The Wrong Solution To The Wrong Problem

The Phillies are intent on getting Vince Velasquez deeper into his starts. Poor pitch economy is the oft-cited culprit of his short outings and also the focus of most offhand solutions. Here is the theory: by throwing fewer pitches to each batter, he will ultimately see more batters over the course of a game, and lengthier starts will follow. A well-conceived plan.

On a per batter basis, Velasquez does throw more pitches than the average starting pitcher. This is also true of Max Scherzer, Justin Verlander, Noah Syndergaard, and other pitchers ideal for Velasquez to emulate. Where the economical pitcher is averaging 3.7 pitches per batter, these pitching giants are throwing closer to 4.0. The reason: a big swing-and-miss fastball. Because these fastballs miss bats at a high rate, fewer balls are put into play. Deeper counts naturally follow.

Improving pitch economy, then, would require Velasquez to make his fastball more hittable. Or select a less effective pitch to throw. Either way, the idea is the same: cede contact and let the hitter get himself out. Hitters, it should be noted, have no such intention.

Better pitch economy is a valid point in going deeper into a game, but it misses the bigger picture. The depth of a start is not measured by the number of batters faced. It’s measured by the number of outs a pitcher gets. The way the Phillies are asking Velasquez to use his fastball, they are not maximizing his ability to get outs.

What pitchers and coaches likely mean when they speak of pitching to contact: target a location that allows for the weakest batted ball, rather than the highest chance of missing a bat. In many cases, that is the low and outside corner of the strike zone. This is what the Phillies are asking Velasquez to do. Keep the ball down in the zone for weak contact, and the strikeouts will follow as a consequence of his natural talent. In the case of Velasquez, this is the wrong approach.

By my haphazard calculations, it would take three thousand or more words to explain the ideal location of a Velasquez fastball. A daunting task. Thankfully, there is a fortuitous exchange rate between pictures and words to leverage in this endeavor.

Like most pitchers, Velasquez gets the most fastball whiffs at, and above, the top of the strike zone. Unlike most pitchers, Velasquez accumulates these whiffs at an extraordinary rate. Consider: since the dawn of the PITCHf/x era, Velasquez has the second highest whiff/swing rate among all starting pitcher fastballs (min. 1000 thrown). Consider further: he has reached that level without exploiting the area of the zone he would benefit most.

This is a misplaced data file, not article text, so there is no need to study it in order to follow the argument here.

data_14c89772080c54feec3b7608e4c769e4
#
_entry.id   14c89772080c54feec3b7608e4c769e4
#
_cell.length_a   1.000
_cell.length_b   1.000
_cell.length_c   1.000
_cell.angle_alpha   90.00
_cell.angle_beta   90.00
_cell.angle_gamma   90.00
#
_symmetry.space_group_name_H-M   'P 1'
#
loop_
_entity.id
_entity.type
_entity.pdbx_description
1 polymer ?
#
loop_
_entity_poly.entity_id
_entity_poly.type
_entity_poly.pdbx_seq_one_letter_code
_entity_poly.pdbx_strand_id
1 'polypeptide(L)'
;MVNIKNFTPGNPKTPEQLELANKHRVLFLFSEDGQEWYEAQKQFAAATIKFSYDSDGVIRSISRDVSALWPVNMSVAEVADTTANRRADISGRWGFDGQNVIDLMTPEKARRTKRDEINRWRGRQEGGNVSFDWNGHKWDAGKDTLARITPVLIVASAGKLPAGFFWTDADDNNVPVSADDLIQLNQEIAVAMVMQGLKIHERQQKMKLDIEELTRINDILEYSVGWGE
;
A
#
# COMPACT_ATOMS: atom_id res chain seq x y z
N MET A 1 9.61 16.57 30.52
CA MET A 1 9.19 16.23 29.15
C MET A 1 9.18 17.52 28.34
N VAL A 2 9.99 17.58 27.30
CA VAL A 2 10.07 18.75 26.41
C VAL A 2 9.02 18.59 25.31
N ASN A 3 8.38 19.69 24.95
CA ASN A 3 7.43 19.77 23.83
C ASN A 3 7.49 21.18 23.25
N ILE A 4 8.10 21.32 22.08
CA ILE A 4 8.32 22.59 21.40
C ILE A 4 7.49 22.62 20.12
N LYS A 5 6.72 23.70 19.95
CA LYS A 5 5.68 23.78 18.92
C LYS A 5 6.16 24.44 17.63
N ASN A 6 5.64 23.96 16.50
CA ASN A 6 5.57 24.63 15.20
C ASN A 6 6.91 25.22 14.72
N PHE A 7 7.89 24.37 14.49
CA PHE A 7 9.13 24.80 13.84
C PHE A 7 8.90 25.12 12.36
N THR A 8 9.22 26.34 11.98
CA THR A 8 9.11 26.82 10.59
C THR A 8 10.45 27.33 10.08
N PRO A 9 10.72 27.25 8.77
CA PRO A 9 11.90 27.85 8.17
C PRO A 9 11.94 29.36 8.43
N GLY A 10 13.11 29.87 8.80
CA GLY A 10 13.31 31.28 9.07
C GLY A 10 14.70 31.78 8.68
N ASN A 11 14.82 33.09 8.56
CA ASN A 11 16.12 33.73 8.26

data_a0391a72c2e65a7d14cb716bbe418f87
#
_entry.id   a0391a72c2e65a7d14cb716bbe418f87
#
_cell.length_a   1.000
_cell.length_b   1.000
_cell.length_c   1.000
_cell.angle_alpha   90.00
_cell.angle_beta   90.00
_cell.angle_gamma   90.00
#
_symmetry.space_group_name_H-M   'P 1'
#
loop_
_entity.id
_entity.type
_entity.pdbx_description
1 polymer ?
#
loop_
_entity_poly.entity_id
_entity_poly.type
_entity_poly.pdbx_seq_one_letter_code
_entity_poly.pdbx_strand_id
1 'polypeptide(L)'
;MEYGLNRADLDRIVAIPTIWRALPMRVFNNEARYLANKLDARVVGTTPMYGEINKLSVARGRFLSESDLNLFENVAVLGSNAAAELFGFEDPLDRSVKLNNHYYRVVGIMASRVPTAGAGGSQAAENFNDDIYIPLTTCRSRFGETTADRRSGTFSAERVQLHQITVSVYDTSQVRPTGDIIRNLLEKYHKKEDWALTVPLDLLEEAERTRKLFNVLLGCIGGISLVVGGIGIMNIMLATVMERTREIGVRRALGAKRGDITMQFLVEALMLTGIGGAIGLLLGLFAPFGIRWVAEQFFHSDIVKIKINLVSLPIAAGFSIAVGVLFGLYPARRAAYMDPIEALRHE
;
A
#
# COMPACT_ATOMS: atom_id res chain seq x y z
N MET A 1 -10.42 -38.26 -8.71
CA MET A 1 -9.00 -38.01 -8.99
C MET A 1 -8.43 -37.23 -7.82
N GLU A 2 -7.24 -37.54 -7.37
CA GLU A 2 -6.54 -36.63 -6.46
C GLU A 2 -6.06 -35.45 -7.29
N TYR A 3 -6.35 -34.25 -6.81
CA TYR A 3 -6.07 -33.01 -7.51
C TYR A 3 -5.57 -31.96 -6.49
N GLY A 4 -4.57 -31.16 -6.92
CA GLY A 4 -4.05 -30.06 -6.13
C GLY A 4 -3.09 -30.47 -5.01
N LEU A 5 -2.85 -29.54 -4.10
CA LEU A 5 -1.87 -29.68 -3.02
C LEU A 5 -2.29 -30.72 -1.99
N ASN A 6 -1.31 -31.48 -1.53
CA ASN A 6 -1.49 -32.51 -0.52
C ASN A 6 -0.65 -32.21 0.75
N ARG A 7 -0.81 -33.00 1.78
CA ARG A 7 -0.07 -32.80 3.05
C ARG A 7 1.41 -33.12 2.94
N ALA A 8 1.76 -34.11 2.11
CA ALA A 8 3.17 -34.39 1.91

Lest you get caught up in the false idea that pitching down in the zone is necessary for weaker contact, observe. Or if you prefer the process over results interpretation Statcast affords: his average contact at the top of the zone leaves the bat at 87.3 mph and a launch angle of 32.9 degrees, the rough equivalent of a lazy fly ball. At the bottom of the zone, 93.2 mph and 17.8 degrees, or a hard hit line drive.

The striking note here is that Velasquez induces nearly as many swings directly above the strike zone (55.1%) as he does in the lower third of the strike zone (58.9%). That bodes well for missing high, whether by accident or intention, as those frequent swings lead to whiffs and easy outs. Aiming low and then missing low, on the other hand, does not carry those same advantages.

By keeping his fastball down in the strike zone, Velasquez is both drawing fewer whiffs and leaving himself susceptible to better contact. In the effort to improve economy, he is diminishing effectiveness.

The fastball is only one piece of the puzzle for Velasquez. At some point, there is the matter of other pitches to address. But the fastball is his best pitch. Pulling punches to improve pitch economy runs contrary to making him a better pitcher. The way to deeper starts is to get outs.

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